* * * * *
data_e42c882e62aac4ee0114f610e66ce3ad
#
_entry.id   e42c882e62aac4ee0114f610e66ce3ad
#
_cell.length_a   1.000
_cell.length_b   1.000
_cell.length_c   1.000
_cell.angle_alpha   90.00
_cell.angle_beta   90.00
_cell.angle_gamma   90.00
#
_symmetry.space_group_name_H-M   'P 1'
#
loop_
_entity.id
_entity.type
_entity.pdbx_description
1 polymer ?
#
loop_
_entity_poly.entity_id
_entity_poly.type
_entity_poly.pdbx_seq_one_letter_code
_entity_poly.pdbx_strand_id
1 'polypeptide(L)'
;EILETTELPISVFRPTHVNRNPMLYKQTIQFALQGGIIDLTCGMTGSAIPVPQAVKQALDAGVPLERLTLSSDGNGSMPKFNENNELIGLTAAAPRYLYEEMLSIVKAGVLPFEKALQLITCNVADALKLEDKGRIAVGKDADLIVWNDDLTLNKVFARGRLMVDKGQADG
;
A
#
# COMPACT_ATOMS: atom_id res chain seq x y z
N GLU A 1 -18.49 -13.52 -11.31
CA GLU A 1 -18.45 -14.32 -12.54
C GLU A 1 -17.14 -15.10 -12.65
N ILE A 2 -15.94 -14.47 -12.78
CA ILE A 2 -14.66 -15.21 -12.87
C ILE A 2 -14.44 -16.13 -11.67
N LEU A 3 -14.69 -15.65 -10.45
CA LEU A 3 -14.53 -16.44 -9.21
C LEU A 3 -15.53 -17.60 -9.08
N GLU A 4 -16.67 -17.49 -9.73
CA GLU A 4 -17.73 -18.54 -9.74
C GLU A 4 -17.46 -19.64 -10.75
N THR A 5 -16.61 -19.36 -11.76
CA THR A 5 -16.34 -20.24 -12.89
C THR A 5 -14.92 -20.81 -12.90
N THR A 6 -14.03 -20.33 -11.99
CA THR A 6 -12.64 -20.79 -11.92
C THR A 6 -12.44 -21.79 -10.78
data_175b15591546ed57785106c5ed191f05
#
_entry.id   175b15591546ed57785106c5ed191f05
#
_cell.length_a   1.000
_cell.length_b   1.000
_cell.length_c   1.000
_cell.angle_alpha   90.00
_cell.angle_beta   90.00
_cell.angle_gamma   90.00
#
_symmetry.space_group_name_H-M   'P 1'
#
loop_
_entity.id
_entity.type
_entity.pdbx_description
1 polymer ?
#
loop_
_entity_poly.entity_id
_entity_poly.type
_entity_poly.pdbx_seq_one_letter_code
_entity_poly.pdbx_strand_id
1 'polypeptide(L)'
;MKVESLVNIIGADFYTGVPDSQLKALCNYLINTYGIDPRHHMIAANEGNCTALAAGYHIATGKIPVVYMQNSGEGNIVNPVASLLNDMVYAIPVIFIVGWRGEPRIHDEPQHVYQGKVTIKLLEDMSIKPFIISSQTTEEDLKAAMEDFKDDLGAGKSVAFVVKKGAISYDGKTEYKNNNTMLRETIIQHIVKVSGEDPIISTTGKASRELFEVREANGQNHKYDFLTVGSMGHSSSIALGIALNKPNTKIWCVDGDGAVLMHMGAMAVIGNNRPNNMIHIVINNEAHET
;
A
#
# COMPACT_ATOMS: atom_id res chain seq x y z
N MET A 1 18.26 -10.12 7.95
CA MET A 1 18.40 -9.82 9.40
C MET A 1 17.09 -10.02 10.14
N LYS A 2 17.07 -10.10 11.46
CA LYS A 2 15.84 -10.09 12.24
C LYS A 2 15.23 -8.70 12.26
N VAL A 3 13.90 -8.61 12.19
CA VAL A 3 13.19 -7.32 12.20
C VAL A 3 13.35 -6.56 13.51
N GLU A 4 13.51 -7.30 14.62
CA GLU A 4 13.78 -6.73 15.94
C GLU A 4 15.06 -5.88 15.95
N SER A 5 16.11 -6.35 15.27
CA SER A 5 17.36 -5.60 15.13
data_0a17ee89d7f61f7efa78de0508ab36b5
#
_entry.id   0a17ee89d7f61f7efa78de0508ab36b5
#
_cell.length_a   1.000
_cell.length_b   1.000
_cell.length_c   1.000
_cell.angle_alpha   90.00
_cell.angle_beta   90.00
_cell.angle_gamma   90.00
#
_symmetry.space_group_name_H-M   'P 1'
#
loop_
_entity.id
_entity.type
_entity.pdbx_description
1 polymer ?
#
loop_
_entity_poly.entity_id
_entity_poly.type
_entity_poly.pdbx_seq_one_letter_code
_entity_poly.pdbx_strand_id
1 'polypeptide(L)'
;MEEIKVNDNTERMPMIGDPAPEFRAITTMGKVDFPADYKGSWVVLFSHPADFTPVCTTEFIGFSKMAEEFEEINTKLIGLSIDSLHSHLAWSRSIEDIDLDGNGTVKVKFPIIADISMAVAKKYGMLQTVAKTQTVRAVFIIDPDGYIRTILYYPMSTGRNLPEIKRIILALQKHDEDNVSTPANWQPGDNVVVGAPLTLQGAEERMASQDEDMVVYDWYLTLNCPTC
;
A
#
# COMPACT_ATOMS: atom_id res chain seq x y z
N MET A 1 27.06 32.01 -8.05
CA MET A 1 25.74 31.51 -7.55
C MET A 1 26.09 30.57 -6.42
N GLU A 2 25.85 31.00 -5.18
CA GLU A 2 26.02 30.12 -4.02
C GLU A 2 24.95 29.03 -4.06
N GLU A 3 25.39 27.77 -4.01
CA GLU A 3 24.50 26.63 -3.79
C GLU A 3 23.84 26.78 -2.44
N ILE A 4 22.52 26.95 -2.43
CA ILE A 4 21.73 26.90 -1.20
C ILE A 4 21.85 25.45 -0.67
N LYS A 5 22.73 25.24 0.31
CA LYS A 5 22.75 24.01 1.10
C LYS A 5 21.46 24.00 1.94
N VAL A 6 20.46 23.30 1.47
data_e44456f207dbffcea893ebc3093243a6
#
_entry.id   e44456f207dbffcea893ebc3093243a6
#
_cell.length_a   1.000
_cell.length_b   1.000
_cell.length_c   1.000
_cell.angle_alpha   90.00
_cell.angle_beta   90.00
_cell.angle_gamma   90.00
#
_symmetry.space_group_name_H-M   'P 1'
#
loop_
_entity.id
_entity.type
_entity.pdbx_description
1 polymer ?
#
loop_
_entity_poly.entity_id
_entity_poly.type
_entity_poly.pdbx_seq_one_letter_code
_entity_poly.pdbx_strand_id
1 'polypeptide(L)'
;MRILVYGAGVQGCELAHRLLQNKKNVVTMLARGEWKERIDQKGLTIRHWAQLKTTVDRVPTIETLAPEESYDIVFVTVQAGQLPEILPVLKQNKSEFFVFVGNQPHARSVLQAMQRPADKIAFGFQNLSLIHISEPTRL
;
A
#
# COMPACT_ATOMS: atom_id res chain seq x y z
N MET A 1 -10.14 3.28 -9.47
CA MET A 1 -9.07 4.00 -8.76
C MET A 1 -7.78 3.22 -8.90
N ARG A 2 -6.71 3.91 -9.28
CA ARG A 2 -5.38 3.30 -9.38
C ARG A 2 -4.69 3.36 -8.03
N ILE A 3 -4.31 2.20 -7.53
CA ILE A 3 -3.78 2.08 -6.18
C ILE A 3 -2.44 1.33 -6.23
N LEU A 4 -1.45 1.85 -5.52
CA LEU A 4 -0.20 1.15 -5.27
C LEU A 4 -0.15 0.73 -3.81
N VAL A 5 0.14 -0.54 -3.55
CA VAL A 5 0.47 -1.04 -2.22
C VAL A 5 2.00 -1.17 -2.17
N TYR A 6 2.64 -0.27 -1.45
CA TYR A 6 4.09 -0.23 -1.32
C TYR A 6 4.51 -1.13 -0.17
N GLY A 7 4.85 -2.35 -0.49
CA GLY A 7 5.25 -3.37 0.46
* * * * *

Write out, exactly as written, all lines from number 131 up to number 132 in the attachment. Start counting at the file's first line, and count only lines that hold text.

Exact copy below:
C GLU A 3 23.84 26.78 -2.44
N ILE A 4 22.52 26.95 -2.43